The Parable of the Talents – what does Jesus mean?

The Parable of the Talents - what does Jesus mean - Graham Ford

In His last cycle of public teaching using parables, Jesus speaks of the Kingdom of God:

“For it is just like a man, going abroad, who called his own bondservants and gave to them his possessions.  And to one he gave five silver talents, but to another two, and to another one; to each according to his own ability, and immediately went abroad.  

Now he who received the five talents travelled, and took them and worked with them, and made another five talents.  Likewise, he who also received the two also gained another two.  But he who received the one, having gone away, shovelled in the soil and hid his lord’s silver. 

Now after a long time, the lord of those bondservants comes back, and settles the account with them.   And he who received the five talents came and brought the other five talents, saying, ‘Lord, you gave to me five talents. Behold, I have gained in addition to them, another five talents.’   But his lord said to him, ‘Well done, good and faithful bondservant. You were over a few things, I will designate you over many things; enter into the joy of your lord.’

Now he who also received the two talents came and said, ‘Lord, you gave to me two talents. Behold, I have gained in addition to them, another two talents.’  His lord said to him, ‘Well done, good and faithful bondservant. You were faithful over a few things, I will designate you over many things; enter into the joy of your lord.’

 Now he who also had received the one talent came and said, ‘Lord, I knew you, that you are a hard man, reaping where you did not sow and gathering from where you did not scatter; and I was afraid and went away and hid your talent in the soil. Behold, you have your own.’ But his lord answering, said to him, ‘You evil and lazy bondservant, you knew that I reap where I did not sow and gather from where I did not scatter? Therefore, you ought to have put my silver with the bankers, and at my coming, I might get back my own together with interest.’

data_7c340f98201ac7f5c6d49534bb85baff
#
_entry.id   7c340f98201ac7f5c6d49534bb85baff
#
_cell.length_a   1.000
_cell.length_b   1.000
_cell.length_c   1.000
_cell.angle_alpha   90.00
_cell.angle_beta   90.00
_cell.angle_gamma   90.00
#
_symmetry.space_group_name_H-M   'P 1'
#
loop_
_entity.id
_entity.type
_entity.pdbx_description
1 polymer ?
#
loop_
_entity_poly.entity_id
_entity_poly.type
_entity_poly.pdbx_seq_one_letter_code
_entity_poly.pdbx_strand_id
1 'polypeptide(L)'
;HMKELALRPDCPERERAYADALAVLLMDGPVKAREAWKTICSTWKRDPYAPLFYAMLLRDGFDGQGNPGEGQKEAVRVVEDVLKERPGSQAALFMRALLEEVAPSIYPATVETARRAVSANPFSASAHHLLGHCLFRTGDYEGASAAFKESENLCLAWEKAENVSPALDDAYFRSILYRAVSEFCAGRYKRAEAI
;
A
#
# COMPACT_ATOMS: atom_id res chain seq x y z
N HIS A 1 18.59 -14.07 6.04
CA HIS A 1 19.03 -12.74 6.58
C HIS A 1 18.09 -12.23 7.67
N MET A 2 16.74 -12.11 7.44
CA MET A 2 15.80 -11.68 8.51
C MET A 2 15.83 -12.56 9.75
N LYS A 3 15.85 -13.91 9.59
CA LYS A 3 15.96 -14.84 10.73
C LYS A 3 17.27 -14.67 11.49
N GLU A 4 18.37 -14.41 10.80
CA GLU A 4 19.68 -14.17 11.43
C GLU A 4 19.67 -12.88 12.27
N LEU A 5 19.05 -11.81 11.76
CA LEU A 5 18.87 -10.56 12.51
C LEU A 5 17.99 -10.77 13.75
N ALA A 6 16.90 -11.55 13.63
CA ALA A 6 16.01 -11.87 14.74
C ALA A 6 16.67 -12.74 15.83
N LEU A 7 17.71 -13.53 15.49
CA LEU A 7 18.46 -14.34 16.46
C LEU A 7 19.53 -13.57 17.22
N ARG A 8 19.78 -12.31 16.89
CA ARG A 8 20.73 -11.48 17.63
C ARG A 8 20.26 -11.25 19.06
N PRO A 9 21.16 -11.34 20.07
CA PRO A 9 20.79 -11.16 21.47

‘Therefore, take away the talent from him and give it to him who has the ten talents.  For to everyone who has will be given more, and he will abound, but from him who has not, even what he has will be taken away.’

‘And cast out the useless bondservant into the outer darkness– the weeping and the gnashing of teeth will be there.’”

Matthew 25:14 -30 [MLV]

The word talent is an ancient unit of weight that was used by the Hebrews and before them the Sumerians.  Its weight is 3,000 Shekels, a shekel weighing around 10 grammes.  Therefore, a talent is around 30 kilograms of silver – as much as a man can comfortably carry.  The relationship between the value of labour and the value of silver has changed down the centuries, but in the time of Jesus a labourer could earn annually the equivalent of around 150 shekels of silver.  So, one talent was around 20 years salary. 

Consequently, every one of the bondservants was entrusted with a considerable sum of money – even the one who was regarded as having the least ability was entrusted with 20 years wages – no small amount, certainly a lot more cash than most of us have ever seen!

The second key point of understanding is that each of these people were bondservants which, in accordance with Jewish law, meant they had given themselves to their master for their whole lives because they loved him and wanted to serve him to the end of their days.

This comes from Exodus 21:

‘If you buy a Hebrew servant, he is to serve you for six years. But in the seventh year, he shall go free, without paying anything. If he comes alone, he is to go free alone; but if he has a wife when he comes, she is to go with him. If his master gives him a wife and she bears him sons or daughters, the woman and her children shall belong to her master, and only the man shall go free.’